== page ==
Monday, 14 December 2015

It's not okay to say you don't understand the Syrian situation!

One of the scariest aspects of the war in Syria is that so many supposedly interested people are willing to admit that they don’t understand it. 

A supremely intelligent friend of mine told me after the Paris killings he was worried that 'it was all about to kick off.’

Have to say I was a gobsmacked. The fact that he didn’t feel the situation had already ‘kicked off’ was disturbing.

Last week I watched the BBC news after the Commons vote on bombing Syria. Interviewed on the street, person after person said they didn’t really get it, but that’s what they’d got politicians for, so they had to trust the politicians.

Hoh mumma! Why would you do that? Because it worked so well last time in Iraq, where British planes are still bombing, or in Afghanistan, where the Taliban are on the verge of retaking the entirety of Helmand province?

Taking only one strand of this apocalyptic bowl of spaghetti, what part of the USA and Russia simultaneously being on the same side while not actually fighting the same war feels good?

Come again? Exactly: it’s complex, but we do not have to understand everything. The warring factions have so many splits and splinters they could fry your mind, so let’s not go there.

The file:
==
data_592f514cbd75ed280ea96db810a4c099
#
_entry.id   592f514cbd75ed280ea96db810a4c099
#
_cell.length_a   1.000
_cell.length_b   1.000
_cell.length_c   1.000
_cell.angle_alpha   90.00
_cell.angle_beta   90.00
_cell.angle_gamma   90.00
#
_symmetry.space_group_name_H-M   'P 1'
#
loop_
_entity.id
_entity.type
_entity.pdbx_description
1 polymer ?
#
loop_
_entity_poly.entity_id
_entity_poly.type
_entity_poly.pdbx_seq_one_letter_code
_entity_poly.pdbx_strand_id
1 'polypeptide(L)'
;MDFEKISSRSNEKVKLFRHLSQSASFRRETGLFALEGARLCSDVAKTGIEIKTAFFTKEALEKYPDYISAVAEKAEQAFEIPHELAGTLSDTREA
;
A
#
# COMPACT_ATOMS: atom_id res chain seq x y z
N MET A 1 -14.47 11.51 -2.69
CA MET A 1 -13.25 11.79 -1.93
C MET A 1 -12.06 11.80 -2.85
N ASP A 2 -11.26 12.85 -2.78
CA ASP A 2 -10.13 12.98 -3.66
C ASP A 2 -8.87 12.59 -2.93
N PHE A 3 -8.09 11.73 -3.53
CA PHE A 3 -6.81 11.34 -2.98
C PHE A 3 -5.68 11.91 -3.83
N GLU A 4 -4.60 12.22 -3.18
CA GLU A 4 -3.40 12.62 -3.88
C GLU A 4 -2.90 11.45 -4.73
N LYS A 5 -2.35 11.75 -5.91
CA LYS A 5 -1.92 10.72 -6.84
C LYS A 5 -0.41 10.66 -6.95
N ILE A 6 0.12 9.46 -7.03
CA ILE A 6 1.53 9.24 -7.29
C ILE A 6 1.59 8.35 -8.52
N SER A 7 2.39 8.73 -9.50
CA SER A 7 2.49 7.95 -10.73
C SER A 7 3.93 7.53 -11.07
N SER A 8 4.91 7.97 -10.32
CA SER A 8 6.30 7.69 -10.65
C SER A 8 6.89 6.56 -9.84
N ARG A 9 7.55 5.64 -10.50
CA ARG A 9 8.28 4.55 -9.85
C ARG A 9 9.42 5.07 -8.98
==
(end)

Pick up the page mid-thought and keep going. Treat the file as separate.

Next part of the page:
The simple and sad truth is that there are many different wars going on, in the same place, at the same time, which is precisely why we need to grasp at least the fundamentals of the situation.

This being the Middle East, we don’t try to find the beginning, because this area of the planet has had more border lines engraved in it and erased from it than Gordon Ramsey’s chin. There’s have been Assyrians and Romans and Macedonians and I’ll spare us the full list, as it would fill the rest of this space.

Suffice that we understand that the most recent lines drawn, the modern borders of Israel, Iraq, Syria and Lebanon, are only part of an historical chain. 

After the last Iraq war and the Arab Spring, there grew a collection of rebels in Syria who wanted to overturn President Assad and his brutal regime. Under the umbrella of the Free Syrian Army they had the spoken support of the West and were doubtless given covert intelligence and arms by NATO countries.

Russia, Iran and Hezbollah (based in Lebanon) all support President Assad, while 30 million Kurds long for the return of Kurdistan, tragically now split into parts of Turkey, Syria, Iraq, Armenia and Iran.

Meanwhile, the influence of Saudi Arabia oils the wheels of the region’s war machine, aided by billion of dollars of western military hardware.
Driven by the differing Islamic philosophies of Sunni, Shia, Wahhabi and Salafi, these ingredients were already there when Isis declared an Islamic caliphate, ignoring the lines on the map, taking control of linear swathes of Syria and Iraq that offered the oil that fueled their war.

Built from shattered Iraqi lives, disenchanted European Muslims who could not support what they saw as their nations’ Crusades against Muslim countries, and Syrians who didn’t ally themselves with the Free Syrian Army, Isis are at war with any who dare to be different.